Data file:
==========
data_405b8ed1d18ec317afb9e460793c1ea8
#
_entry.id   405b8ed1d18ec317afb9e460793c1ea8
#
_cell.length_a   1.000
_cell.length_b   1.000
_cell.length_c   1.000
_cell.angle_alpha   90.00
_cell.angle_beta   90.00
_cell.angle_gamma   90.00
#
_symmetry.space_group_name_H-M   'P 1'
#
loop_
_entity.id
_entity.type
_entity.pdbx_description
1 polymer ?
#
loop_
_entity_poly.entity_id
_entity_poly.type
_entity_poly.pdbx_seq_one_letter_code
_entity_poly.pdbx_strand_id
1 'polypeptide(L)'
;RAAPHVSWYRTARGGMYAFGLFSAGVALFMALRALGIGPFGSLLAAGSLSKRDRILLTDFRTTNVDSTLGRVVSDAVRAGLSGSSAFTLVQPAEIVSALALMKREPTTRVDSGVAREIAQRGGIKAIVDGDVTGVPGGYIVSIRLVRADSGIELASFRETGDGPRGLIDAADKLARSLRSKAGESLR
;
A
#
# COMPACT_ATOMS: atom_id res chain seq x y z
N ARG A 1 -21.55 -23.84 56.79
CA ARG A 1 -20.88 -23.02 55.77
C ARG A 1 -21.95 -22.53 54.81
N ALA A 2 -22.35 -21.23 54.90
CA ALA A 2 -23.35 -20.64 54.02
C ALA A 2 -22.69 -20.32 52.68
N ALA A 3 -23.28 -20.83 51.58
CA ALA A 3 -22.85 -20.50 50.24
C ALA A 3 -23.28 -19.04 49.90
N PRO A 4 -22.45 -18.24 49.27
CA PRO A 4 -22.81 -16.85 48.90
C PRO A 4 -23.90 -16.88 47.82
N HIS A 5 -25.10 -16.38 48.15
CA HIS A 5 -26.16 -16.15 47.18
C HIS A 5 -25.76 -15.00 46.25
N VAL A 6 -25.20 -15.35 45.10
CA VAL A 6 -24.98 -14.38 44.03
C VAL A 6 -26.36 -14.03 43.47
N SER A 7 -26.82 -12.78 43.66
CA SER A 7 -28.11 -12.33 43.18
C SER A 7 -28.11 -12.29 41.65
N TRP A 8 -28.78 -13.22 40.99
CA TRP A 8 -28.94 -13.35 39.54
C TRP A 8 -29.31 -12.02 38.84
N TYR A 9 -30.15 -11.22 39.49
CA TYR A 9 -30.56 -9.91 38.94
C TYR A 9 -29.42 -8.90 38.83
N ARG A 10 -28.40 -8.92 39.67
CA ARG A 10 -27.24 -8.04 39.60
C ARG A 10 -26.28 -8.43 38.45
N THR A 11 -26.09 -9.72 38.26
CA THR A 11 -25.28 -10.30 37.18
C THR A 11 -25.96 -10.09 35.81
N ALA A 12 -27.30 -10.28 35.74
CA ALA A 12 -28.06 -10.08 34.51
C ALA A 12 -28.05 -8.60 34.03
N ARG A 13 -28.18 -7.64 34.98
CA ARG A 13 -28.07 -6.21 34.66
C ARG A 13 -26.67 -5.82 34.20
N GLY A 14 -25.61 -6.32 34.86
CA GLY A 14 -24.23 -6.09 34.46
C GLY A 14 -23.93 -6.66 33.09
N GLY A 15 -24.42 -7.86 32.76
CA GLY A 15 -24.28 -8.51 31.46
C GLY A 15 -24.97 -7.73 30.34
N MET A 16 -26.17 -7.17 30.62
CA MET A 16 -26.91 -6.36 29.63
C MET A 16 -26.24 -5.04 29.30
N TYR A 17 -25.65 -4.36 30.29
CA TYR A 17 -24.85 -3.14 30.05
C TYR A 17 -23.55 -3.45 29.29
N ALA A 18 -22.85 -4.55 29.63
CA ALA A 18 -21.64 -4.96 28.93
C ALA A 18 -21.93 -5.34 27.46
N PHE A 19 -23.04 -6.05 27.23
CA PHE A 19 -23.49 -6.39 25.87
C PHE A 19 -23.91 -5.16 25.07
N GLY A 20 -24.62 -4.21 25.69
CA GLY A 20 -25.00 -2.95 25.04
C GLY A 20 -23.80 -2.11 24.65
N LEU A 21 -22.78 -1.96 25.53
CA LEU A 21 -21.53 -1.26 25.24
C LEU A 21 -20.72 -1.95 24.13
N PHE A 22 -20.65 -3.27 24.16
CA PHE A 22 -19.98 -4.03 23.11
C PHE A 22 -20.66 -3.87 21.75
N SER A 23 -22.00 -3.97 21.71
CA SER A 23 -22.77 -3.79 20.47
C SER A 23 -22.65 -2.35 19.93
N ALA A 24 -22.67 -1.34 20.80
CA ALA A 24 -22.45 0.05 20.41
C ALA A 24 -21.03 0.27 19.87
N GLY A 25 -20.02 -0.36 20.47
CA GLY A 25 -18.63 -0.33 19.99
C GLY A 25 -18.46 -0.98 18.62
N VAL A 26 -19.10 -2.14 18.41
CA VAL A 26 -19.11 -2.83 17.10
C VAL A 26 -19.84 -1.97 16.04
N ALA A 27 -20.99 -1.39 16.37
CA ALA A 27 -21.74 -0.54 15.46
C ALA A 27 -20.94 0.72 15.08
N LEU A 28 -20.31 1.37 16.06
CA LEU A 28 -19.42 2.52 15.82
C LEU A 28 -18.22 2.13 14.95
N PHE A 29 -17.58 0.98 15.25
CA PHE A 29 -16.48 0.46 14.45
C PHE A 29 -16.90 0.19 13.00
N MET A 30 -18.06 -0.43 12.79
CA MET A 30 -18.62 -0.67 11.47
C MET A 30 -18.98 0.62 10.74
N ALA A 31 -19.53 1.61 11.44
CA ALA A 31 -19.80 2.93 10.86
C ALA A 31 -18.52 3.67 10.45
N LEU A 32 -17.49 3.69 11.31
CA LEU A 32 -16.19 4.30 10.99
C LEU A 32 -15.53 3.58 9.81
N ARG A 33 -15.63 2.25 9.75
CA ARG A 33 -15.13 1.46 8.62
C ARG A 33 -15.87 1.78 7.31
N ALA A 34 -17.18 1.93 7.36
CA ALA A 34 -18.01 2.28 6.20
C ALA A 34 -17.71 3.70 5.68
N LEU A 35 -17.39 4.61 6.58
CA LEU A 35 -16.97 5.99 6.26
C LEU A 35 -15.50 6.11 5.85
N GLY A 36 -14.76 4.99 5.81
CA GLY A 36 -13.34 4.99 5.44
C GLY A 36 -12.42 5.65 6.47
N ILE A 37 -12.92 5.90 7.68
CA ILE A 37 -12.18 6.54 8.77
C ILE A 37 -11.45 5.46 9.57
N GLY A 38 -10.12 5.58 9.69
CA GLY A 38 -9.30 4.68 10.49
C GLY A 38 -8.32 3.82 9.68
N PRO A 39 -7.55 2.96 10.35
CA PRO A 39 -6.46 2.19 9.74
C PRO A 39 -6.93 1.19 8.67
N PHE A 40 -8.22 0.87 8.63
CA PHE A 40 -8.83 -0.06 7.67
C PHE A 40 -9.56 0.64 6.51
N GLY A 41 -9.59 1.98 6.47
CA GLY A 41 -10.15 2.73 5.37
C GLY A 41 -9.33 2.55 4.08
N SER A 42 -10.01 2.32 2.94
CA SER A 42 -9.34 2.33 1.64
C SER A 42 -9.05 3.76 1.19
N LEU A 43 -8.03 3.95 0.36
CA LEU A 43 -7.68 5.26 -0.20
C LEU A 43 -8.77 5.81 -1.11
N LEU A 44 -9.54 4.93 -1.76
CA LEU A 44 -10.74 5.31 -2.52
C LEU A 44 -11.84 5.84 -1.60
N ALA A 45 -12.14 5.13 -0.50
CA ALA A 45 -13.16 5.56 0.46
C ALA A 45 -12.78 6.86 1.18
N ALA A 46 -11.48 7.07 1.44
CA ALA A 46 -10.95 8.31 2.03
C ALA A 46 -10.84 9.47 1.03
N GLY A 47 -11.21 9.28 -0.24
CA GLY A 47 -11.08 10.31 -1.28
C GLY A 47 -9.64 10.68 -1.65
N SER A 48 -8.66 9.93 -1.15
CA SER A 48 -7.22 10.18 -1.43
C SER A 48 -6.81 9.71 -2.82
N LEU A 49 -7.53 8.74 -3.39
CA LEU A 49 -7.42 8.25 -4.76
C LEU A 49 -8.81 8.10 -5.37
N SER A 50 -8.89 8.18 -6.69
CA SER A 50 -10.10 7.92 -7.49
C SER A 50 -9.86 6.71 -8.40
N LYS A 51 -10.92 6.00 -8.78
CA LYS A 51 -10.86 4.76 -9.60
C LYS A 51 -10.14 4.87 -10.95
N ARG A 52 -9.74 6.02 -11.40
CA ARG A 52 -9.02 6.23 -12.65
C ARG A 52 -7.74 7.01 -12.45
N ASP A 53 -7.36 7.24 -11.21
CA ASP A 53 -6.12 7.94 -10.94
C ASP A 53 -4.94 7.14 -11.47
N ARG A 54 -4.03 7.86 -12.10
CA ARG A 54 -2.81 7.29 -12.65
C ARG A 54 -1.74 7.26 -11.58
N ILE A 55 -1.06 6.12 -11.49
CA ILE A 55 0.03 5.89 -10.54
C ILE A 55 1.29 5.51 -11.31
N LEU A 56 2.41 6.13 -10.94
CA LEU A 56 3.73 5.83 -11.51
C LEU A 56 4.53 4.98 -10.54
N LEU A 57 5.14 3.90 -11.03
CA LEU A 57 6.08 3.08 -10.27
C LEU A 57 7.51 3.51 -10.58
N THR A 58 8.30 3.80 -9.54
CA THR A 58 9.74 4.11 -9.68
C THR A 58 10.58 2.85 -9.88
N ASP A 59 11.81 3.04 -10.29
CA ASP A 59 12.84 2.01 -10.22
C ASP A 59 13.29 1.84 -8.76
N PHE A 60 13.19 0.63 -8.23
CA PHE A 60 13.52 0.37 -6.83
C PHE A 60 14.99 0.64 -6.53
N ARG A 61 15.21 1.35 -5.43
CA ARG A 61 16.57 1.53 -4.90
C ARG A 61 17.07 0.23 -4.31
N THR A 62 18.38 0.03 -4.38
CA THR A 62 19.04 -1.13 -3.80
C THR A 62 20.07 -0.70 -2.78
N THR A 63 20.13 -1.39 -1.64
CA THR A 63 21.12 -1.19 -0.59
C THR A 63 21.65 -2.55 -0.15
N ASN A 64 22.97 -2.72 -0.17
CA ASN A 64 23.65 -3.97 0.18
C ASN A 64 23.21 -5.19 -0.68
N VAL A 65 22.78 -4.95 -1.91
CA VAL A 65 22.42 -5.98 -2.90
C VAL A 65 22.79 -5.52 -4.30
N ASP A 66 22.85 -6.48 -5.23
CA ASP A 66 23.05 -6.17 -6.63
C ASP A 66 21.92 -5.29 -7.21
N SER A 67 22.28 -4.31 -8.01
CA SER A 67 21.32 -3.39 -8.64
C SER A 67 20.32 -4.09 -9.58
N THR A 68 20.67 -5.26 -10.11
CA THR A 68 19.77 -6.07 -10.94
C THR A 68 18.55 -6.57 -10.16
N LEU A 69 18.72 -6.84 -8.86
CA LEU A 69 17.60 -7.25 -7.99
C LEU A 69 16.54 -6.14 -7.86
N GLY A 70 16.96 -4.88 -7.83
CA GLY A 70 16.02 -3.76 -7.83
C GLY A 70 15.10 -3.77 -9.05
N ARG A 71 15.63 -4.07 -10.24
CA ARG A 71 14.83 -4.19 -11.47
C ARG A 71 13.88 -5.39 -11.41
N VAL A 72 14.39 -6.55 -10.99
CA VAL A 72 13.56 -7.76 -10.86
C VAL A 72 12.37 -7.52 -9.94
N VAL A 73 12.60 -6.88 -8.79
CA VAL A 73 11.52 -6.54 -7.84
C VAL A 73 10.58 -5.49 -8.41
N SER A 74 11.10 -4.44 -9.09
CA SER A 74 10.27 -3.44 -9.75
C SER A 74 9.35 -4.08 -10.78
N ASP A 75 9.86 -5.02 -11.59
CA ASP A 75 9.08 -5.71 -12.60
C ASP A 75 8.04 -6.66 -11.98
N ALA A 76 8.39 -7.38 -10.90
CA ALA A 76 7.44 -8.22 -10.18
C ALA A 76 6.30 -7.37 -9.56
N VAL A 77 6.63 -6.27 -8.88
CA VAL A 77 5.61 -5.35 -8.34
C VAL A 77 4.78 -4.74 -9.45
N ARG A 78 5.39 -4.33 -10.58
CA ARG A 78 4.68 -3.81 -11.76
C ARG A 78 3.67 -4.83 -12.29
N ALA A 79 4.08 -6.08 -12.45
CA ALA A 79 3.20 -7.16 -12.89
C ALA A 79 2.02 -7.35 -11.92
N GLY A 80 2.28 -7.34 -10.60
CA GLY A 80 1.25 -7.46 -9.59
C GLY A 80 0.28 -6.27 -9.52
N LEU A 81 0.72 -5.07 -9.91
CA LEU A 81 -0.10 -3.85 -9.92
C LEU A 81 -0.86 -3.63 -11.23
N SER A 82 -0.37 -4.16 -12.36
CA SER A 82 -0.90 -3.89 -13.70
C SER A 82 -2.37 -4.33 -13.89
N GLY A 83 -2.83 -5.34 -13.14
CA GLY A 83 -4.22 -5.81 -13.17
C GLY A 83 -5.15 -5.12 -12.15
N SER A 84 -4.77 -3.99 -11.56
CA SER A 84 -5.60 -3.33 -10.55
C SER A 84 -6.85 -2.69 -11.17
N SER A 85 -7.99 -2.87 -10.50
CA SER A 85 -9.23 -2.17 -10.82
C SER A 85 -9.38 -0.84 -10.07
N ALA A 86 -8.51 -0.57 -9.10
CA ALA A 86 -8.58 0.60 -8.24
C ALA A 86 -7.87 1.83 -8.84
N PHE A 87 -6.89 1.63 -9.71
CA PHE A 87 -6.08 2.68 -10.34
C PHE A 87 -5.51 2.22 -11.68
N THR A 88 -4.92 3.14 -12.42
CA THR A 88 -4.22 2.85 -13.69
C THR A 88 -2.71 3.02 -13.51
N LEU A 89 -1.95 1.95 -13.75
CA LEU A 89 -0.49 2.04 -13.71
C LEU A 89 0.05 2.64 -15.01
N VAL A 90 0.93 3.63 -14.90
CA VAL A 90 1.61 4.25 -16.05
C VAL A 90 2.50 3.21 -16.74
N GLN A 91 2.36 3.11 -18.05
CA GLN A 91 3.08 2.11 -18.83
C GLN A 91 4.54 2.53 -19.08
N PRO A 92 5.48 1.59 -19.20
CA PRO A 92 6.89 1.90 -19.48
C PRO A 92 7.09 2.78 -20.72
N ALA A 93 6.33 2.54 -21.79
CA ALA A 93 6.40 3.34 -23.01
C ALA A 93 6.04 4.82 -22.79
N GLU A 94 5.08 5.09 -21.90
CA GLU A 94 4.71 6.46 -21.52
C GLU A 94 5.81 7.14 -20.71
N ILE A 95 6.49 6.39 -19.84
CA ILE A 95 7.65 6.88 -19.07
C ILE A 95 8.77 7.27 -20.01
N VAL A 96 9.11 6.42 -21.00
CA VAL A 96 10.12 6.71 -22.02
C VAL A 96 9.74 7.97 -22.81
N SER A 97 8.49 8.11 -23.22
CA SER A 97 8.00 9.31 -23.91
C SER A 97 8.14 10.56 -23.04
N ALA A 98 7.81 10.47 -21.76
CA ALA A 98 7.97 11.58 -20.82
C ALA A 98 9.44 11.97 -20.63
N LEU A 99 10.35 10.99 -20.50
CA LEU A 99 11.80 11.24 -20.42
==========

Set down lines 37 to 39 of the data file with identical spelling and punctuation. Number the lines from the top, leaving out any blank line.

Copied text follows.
N ALA A 3 -23.28 -20.83 51.58
CA ALA A 3 -22.85 -20.50 50.24
C ALA A 3 -23.28 -19.04 49.90